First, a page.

By Hana Namrouqa

AMMAN – Two-and-a-half tonnes of ozone depleting chlorofluorocarbons (CFC), will be collected and recycled from four private and public institutions before the end of the year, officials said on Thursday.

Under an agreement signed yesterday between the Ministry of Environment and the National Halons Company Limited, an affiliate of the King Abdullah II Design and Development Bureau (KADDB), the latter will be in charge of collecting, transporting and storing all unwanted CFC gases on behalf of the government until the ministry’s National Ozone Unit (NOU) identifies a suitable disposal option.

The $20,000 agreement is part of the Jordan Chiller Replacement Project, which is supported by the Multilateral Fund for the implementation of the Montrژal Protocol.

Under the project, which seeks to reduce emissions of ozone-depleting substances by the elimination of CFC-use in chillers, four institutions replaced CFC-based chillers with energy-efficient chillers.

The institutions are the International Airport Group, the Royal Culture Centre, Le Mژridien Hotel in Amman and Jannet Maeen Hotel in Maeen.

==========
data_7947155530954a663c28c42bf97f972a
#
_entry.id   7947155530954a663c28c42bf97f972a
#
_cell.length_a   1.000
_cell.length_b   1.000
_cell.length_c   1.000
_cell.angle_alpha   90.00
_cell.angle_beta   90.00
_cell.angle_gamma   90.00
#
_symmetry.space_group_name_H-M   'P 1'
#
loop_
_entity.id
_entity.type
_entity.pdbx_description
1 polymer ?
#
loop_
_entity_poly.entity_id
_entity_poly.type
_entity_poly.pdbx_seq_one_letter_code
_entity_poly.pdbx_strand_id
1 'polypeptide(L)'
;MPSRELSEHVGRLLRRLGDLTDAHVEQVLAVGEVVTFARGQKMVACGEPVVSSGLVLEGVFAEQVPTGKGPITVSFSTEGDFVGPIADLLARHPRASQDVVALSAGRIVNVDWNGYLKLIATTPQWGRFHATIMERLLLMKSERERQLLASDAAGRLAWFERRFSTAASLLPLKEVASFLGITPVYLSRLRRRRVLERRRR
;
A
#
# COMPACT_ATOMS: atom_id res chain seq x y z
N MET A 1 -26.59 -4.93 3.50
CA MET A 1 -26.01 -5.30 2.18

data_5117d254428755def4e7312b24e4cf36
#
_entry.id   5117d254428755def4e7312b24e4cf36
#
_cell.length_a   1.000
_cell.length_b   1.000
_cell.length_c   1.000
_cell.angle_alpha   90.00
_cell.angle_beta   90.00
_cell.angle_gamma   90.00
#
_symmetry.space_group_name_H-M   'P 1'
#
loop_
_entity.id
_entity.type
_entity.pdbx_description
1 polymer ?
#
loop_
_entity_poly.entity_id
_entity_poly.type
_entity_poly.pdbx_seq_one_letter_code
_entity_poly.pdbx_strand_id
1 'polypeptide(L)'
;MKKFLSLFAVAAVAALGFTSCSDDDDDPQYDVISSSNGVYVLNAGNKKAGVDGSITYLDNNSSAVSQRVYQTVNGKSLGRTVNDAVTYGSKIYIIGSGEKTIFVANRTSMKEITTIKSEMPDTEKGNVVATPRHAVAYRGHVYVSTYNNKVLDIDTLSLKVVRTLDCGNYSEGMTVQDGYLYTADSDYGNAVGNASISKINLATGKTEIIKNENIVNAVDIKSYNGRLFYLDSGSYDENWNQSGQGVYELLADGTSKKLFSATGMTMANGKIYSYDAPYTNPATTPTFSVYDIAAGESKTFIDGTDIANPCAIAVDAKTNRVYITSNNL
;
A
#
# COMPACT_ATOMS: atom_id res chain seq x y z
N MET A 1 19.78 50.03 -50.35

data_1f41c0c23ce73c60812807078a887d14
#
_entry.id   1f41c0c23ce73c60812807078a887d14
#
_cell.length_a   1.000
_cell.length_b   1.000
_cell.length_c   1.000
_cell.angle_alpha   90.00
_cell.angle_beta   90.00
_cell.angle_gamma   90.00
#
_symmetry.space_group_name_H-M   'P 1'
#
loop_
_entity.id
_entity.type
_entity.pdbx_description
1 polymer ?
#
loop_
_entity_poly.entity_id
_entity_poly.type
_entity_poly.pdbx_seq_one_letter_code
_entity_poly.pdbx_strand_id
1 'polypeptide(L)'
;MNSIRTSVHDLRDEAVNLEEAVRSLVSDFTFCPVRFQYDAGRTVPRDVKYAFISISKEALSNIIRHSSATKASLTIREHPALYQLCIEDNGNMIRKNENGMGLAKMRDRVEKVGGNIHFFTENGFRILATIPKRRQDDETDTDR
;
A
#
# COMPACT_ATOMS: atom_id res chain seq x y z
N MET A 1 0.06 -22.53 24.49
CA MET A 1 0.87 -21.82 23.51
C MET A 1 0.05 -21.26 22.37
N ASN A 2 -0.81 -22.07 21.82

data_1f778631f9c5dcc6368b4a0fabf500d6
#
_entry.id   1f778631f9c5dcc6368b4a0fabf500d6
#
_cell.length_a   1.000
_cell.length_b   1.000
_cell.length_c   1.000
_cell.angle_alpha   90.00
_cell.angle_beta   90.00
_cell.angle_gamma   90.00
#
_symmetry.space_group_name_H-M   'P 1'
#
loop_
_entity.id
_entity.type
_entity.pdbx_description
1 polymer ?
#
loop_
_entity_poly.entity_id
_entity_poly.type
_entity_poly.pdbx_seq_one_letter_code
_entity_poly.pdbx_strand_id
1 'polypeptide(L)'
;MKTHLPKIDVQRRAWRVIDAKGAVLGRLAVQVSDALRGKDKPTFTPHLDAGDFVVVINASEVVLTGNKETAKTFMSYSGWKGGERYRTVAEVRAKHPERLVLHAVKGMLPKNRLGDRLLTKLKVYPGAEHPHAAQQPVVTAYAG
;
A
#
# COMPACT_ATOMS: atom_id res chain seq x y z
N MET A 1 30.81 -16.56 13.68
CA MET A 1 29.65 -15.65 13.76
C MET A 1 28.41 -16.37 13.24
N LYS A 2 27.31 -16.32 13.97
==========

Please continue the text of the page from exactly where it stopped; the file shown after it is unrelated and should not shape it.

Vice Chairman of the KADDB Board of Directors Mohammad Anasweh, who signed the agreement with Minister of Environment Hazem Malhas, said the deal will assist the NOU in the management of ozone depleting substances through the quantification, collection, transport and storage of unwanted CFCs resulting from the Jordan Chiller Replacement Project in an environmentally sound manner.

The agreement also seeks to monitor and accurately record the sources, quantities, storage status and usage of CFC refrigerants at specific building sites, as well as provide overall technical support to the NOU, Ghazi Odat, director of the ministry’s ozone project, said.

CFCs damage the ozone layer by reducing its ability to absorb ultraviolet rays and allowing them to penetrate the atmosphere, thus threatening life on Earth, according to environment experts.

Malhas yesterday underscored the importance of technology transfer in this field, noting that Jordan plays a major role in the region in engineering, technology and environmental engineering.

“It is vital to train more people on techniques of managing ozone-depleting substances in order to create job opportunities in environmental engineering,” he noted.